How Does Real Estate Affect the U.S. Economy?

Why Buying a Home Helps Build the Nation

couple buying real estate
Real estate is a building block of the economy. Photo: Adam Crowley/Getty Images

Real estate plays an integral role in the U.S. economy. Residential real estate provides housing for families. It's often the greatest source of wealth and savings for many of them. Commercial real estate, which includes apartment buildings, create spaces for jobs in retail, offices and manufacturing. Real estate income provides a source of revenue for millions.

In 2015, real estate construction contributed $990 billion to the nation's economic output.

That's  6% of U.S. Gross Domestic Product (GDP). That's getting closer to its peak of $1.195 trillion in 2006. At that time, it was a hefty 8.9% component of GDP. Real estate construction is labor intensive. That's why a drop in housing construction was a big contribution to the recession's high unemployment rate.

Construction is the only part of real estate that's measured by GDP. It affects many other areas of economic well-being that aren't measured as well. For example, a decline in real estate sales eventually leads to a decline in real estate prices. That lowers the value of all homes, whether owners are actively selling it or not. It reduces the number of home equity loans available to owners. They will cut back on consumer spending.

Nearly 70% of the U.S. economy is based on personal consumption. A reduction in consumer spending contributes to a downward spiral in the economy. That leads to further unemployment, further reduction in income, and further reduction in consumer spending.

If the Federal Reserve doesn't intervene by reducing interest rates, then the country could fall into a recession. The only good news about lower home prices is that it lessens the chances of inflation.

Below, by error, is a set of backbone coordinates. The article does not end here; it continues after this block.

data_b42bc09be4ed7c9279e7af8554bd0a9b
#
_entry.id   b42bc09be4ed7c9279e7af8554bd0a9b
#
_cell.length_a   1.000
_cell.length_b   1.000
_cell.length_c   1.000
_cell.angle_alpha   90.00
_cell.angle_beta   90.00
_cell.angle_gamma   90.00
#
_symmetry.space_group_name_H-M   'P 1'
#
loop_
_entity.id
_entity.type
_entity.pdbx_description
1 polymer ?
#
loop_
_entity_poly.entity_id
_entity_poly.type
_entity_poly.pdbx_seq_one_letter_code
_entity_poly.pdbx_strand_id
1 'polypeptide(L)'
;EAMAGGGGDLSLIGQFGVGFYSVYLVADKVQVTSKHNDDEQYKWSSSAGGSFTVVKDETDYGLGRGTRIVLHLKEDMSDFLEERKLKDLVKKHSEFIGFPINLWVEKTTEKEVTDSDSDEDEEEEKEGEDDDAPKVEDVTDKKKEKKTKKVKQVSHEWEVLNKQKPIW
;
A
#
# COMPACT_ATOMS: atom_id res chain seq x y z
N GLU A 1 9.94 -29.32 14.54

Real Estate and the 2008 Recession

Falling home prices initially triggered the 2008 financial crisis, but few realized it at the time.

  By July 2007, the median price of an existing single-family home was down 4% since its peak in October 2005, according to the National Association of REALTORS. However, economists couldn't all agree on how bad that was. Definitions of recessionbear market, and a stock market correction are well standardized, but the same is not true for the housing market.

Many compared it to the 24% decline during the Great Depression of 1929, and a 22-40% decline in oil-producing areas during the oil-price drop in the early 1980s. By those standards, the slump was barely noteworthy.

However, some economic studies showed that housing price declines of 10-15% are enough to eliminate equity and create a snowball effect that eventually creates severe pain for homeowners. In some communities in Florida, Nevada and Louisiana, that had already occurred. In retrospect, more of us should have listened to them. (Source: International Herald Tribune, "When Does a Housing Slump Becomes a Bust?", June 17, 2007)

Nearly half of the loans issued between 2005 and 2007 were subprime, which meant that buyers were more likely to default.

The real problem was that trillions in derivatives were sold based on the value of mortgages to finance those homes. Banks sold these mortgage-backed securities as safe investments to pension funds, corporations, and retirees. That's because they were "insured" from default by a new insurance product called credit default swaps. The biggest issuer was AIG

When borrowers defaulted, these mortgage-backed securities had questionable value. So many investors tried to exercise their credit default swaps that AIG ran out of cash. It threatened to default itself. That's why the Federal Reserve had to bail it out. For more, see How Derivatives Created the Mortgage Crisis.

Banks, like Bear Stearns and Lehman Brothers, that had lots of mortgage-backed securities on their books were shunned by other banks. Without cash to run their businesses, they turned to the Fed for help. The Fed found a buyer for the first, but not for the second. The bankruptcy of Lehman Brothers kicked-off the 2008 financial crisis

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